Meanwhile, in large bowl, whisk together flours, baking powder, baking soda, and salt. With pastry blender or two knives, cut in butter until mixture resembles bread crumbs. Stir in soured soymilk until dough forms. Stir in onions and pepper.

Turn dough out onto well-floured surface; knead dough gently 8 to 10 times, sprinkling with flour as needed. Pat dough into 8-inch circle, about 3/4 inch thick. Cut circle into 8 pie-shape wedges, pressing down with knife without sawing. Sprinkle baking sheet with flour. Gently transfer wedges to baking sheet.

Reduce oven to 450°F. Bake scones 20 minutes or just until golden. Makes 8 scones.

bacon, pumpkin, scones

Working with recipes–whether in cookbooks or on websites–means inspiration is never far away. A recent find was on Hormel’s website. I’d passed over this scone recipe a few times before realizing that it was something I needed to make. And tonight was its night.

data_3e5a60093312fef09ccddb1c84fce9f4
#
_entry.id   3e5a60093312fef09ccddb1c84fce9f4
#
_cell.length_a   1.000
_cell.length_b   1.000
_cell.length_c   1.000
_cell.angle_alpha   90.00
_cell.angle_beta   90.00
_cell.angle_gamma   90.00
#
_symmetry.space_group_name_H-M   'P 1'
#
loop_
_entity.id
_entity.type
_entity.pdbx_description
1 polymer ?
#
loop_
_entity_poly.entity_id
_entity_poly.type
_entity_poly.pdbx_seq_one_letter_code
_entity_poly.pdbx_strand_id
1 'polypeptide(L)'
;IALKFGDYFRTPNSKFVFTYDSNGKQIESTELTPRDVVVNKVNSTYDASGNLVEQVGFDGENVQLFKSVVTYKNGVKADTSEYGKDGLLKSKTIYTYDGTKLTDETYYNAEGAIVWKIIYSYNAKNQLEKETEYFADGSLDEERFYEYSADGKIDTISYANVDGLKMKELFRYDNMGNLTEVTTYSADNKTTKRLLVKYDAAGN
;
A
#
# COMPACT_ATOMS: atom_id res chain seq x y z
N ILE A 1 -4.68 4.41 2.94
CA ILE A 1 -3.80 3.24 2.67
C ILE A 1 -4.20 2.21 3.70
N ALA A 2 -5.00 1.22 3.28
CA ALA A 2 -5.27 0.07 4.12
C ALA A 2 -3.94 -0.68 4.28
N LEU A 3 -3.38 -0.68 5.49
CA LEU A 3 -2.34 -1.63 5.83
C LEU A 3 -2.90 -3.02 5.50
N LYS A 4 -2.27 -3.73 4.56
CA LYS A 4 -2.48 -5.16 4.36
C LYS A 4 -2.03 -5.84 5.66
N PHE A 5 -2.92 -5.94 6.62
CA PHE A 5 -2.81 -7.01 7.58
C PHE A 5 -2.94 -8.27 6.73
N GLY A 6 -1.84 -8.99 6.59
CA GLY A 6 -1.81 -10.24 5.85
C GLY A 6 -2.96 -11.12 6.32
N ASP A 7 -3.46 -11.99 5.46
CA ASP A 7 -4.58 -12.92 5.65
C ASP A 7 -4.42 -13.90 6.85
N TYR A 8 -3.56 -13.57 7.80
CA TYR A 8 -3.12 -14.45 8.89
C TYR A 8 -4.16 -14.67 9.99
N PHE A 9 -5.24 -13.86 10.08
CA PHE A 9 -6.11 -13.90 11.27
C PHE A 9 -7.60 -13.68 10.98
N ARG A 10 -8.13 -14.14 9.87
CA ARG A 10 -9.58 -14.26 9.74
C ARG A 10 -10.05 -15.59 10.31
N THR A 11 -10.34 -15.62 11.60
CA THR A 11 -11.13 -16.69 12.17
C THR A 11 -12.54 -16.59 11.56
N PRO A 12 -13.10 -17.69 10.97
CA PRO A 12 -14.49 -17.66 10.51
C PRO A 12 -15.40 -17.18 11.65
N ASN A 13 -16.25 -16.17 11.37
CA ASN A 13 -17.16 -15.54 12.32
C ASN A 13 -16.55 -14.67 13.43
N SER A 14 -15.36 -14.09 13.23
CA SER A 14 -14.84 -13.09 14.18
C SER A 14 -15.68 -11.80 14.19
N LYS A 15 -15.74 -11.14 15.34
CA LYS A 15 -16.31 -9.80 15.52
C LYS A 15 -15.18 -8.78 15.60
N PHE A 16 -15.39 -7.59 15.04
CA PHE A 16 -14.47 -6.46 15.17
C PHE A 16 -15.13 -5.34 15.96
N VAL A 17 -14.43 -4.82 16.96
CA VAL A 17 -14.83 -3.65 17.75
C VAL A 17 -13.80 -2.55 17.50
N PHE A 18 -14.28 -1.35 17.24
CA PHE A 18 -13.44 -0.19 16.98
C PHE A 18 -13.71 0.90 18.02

My supper menu included leftover chili–tasty, but borderline ho-hum. Pumpkin-bacon (!) scones (originally Bacon Squash Scones) seemed just the thing to make leftovers more exciting. I had just cooked up a batch of pumpkin, so was happy to sub that in for the squash. As well, I cooked up my own bacon instead of using the bits. (Six strips, weighing about 7 ounces total before frying, made just enough for this recipe. The half-cup crumbled bacon weighed just shy of 2 ounces.) I also skipped the maple-powdered sugar glaze as I wanted more savory, less sweet. Instead, I brushed the dough with a bit of buttermilk just before baking. Then, halfway through baking, the scone tops were brushed with maple syrup for a touch of sweetness and extra browning. And instead of spacing the scones 1 inch apart on a baking sheet, I shaped the dough into an 8- or so inch round and cut it, without going all the way through, into eight wedges. They were easy enough to cut through once baked.

The scones were amazing. They worked as a savory side, but I’d take one for dessert, too. (I did, in fact.) They’d make a perfect breakfast or anytime snack as well. Adding a handful of shredded Cheddar cheese and/or a sprinkling of chopped fresh chives to the dough would push them firmly into the savory category; a sprinkle of cinnamon would make them sweet. Amazing, versatile, AND they contain bacon. Triple threat scones for sure.

golden pumpkin-bacon scones